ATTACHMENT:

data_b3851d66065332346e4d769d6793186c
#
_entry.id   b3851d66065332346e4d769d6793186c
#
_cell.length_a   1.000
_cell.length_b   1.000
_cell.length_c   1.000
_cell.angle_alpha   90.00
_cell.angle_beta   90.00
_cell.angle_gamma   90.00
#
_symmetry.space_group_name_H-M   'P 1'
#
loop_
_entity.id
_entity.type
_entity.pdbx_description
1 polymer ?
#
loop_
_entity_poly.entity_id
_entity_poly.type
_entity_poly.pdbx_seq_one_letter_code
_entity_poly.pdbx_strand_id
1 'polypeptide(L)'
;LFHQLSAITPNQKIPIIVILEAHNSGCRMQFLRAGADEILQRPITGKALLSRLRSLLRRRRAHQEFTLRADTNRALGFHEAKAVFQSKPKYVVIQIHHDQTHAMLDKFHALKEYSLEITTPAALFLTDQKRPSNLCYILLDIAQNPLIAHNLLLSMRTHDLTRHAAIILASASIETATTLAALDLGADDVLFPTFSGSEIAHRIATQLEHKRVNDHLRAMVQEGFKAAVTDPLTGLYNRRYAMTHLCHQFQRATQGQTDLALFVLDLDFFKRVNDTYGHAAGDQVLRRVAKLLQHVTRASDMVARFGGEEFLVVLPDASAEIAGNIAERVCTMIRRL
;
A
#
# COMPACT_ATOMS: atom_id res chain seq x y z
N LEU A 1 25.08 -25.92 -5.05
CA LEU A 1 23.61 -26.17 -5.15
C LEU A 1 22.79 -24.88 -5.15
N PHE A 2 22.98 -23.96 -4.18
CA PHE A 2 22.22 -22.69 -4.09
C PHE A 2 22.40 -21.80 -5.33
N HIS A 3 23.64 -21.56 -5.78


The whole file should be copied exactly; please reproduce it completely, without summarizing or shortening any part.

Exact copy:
data_b3851d66065332346e4d769d6793186c
#
_entry.id   b3851d66065332346e4d769d6793186c
#
_cell.length_a   1.000
_cell.length_b   1.000
_cell.length_c   1.000
_cell.angle_alpha   90.00
_cell.angle_beta   90.00
_cell.angle_gamma   90.00
#
_symmetry.space_group_name_H-M   'P 1'
#
loop_
_entity.id
_entity.type
_entity.pdbx_description
1 polymer ?
#
loop_
_entity_poly.entity_id
_entity_poly.type
_entity_poly.pdbx_seq_one_letter_code
_entity_poly.pdbx_strand_id
1 'polypeptide(L)'
;LFHQLSAITPNQKIPIIVILEAHNSGCRMQFLRAGADEILQRPITGKALLSRLRSLLRRRRAHQEFTLRADTNRALGFHEAKAVFQSKPKYVVIQIHHDQTHAMLDKFHALKEYSLEITTPAALFLTDQKRPSNLCYILLDIAQNPLIAHNLLLSMRTHDLTRHAAIILASASIETATTLAALDLGADDVLFPTFSGSEIAHRIATQLEHKRVNDHLRAMVQEGFKAAVTDPLTGLYNRRYAMTHLCHQFQRATQGQTDLALFVLDLDFFKRVNDTYGHAAGDQVLRRVAKLLQHVTRASDMVARFGGEEFLVVLPDASAEIAGNIAERVCTMIRRL
;
A
#
# COMPACT_ATOMS: atom_id res chain seq x y z
N LEU A 1 25.08 -25.92 -5.05
CA LEU A 1 23.61 -26.17 -5.15
C LEU A 1 22.79 -24.88 -5.15
N PHE A 2 22.98 -23.96 -4.18
CA PHE A 2 22.22 -22.69 -4.09
C PHE A 2 22.40 -21.80 -5.33
N HIS A 3 23.64 -21.56 -5.78